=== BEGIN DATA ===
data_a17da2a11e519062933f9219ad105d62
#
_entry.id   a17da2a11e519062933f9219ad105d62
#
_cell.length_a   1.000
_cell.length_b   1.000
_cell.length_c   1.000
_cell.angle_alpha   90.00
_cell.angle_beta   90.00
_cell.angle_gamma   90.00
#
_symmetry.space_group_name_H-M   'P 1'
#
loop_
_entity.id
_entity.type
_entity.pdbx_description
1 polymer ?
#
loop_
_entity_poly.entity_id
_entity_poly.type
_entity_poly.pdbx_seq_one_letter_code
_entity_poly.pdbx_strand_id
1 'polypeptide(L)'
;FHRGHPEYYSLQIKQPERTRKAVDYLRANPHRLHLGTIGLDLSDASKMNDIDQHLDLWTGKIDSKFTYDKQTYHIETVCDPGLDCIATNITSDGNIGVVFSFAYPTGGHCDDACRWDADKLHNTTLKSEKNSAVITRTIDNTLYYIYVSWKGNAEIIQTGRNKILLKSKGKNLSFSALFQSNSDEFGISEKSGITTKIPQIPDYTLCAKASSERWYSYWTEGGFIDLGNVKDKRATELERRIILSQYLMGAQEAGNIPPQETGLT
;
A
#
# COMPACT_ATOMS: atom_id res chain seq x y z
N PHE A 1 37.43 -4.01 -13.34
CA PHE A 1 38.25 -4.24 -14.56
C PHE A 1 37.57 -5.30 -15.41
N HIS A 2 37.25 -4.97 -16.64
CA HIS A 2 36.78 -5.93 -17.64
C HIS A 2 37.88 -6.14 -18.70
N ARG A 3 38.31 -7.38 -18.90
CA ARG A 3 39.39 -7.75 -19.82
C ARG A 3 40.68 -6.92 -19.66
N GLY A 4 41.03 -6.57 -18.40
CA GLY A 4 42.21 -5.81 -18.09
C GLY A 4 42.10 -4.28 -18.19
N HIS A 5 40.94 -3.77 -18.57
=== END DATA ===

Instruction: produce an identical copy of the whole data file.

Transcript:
data_a17da2a11e519062933f9219ad105d62
#
_entry.id   a17da2a11e519062933f9219ad105d62
#
_cell.length_a   1.000
_cell.length_b   1.000
_cell.length_c   1.000
_cell.angle_alpha   90.00
_cell.angle_beta   90.00
_cell.angle_gamma   90.00
#
_symmetry.space_group_name_H-M   'P 1'
#
loop_
_entity.id
_entity.type
_entity.pdbx_description
1 polymer ?
#
loop_
_entity_poly.entity_id
_entity_poly.type
_entity_poly.pdbx_seq_one_letter_code
_entity_poly.pdbx_strand_id
1 'polypeptide(L)'
;FHRGHPEYYSLQIKQPERTRKAVDYLRANPHRLHLGTIGLDLSDASKMNDIDQHLDLWTGKIDSKFTYDKQTYHIETVCDPGLDCIATNITSDGNIGVVFSFAYPTGGHCDDACRWDADKLHNTTLKSEKNSAVITRTIDNTLYYIYVSWKGNAEIIQTGRNKILLKSKGKNLSFSALFQSNSDEFGISEKSGITTKIPQIPDYTLCAKASSERWYSYWTEGGFIDLGNVKDKRATELERRIILSQYLMGAQEAGNIPPQETGLT
;
A
#
# COMPACT_ATOMS: atom_id res chain seq x y z
N PHE A 1 37.43 -4.01 -13.34
CA PHE A 1 38.25 -4.24 -14.56
C PHE A 1 37.57 -5.30 -15.41
N HIS A 2 37.25 -4.97 -16.64
CA HIS A 2 36.78 -5.93 -17.64
C HIS A 2 37.88 -6.14 -18.70
N ARG A 3 38.31 -7.38 -18.90
CA ARG A 3 39.39 -7.75 -19.82
C ARG A 3 40.68 -6.92 -19.66
N GLY A 4 41.03 -6.57 -18.40
CA GLY A 4 42.21 -5.81 -18.09
C GLY A 4 42.10 -4.28 -18.19
N HIS A 5 40.94 -3.77 -18.57